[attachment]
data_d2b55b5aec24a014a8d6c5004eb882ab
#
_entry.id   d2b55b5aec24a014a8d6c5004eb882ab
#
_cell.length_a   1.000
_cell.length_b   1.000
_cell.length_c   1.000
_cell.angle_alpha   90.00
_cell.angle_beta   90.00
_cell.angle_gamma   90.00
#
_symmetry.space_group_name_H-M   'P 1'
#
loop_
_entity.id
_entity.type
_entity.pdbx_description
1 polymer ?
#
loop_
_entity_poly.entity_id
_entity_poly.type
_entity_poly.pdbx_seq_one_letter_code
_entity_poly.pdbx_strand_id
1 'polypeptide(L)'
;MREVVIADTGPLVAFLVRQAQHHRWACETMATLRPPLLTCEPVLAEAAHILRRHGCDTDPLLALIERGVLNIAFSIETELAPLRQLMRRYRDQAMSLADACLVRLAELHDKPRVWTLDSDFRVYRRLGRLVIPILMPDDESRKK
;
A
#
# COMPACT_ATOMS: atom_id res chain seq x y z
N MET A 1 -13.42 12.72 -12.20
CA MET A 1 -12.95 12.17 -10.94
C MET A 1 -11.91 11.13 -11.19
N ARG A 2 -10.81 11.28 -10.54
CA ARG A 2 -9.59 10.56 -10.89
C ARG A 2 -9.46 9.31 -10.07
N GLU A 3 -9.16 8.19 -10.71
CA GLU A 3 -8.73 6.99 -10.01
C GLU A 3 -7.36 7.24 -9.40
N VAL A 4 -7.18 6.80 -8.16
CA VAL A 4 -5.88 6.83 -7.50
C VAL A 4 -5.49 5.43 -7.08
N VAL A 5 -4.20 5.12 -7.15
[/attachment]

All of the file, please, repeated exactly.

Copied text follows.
data_d2b55b5aec24a014a8d6c5004eb882ab
#
_entry.id   d2b55b5aec24a014a8d6c5004eb882ab
#
_cell.length_a   1.000
_cell.length_b   1.000
_cell.length_c   1.000
_cell.angle_alpha   90.00
_cell.angle_beta   90.00
_cell.angle_gamma   90.00
#
_symmetry.space_group_name_H-M   'P 1'
#
loop_
_entity.id
_entity.type
_entity.pdbx_description
1 polymer ?
#
loop_
_entity_poly.entity_id
_entity_poly.type
_entity_poly.pdbx_seq_one_letter_code
_entity_poly.pdbx_strand_id
1 'polypeptide(L)'
;MREVVIADTGPLVAFLVRQAQHHRWACETMATLRPPLLTCEPVLAEAAHILRRHGCDTDPLLALIERGVLNIAFSIETELAPLRQLMRRYRDQAMSLADACLVRLAELHDKPRVWTLDSDFRVYRRLGRLVIPILMPDDESRKK
;
A
#
# COMPACT_ATOMS: atom_id res chain seq x y z
N MET A 1 -13.42 12.72 -12.20
CA MET A 1 -12.95 12.17 -10.94
C MET A 1 -11.91 11.13 -11.19
N ARG A 2 -10.81 11.28 -10.54
CA ARG A 2 -9.59 10.56 -10.89
C ARG A 2 -9.46 9.31 -10.07
N GLU A 3 -9.16 8.19 -10.71
CA GLU A 3 -8.73 6.99 -10.01
C GLU A 3 -7.36 7.24 -9.40
N VAL A 4 -7.18 6.80 -8.16
CA VAL A 4 -5.88 6.83 -7.50
C VAL A 4 -5.49 5.43 -7.08
N VAL A 5 -4.20 5.12 -7.15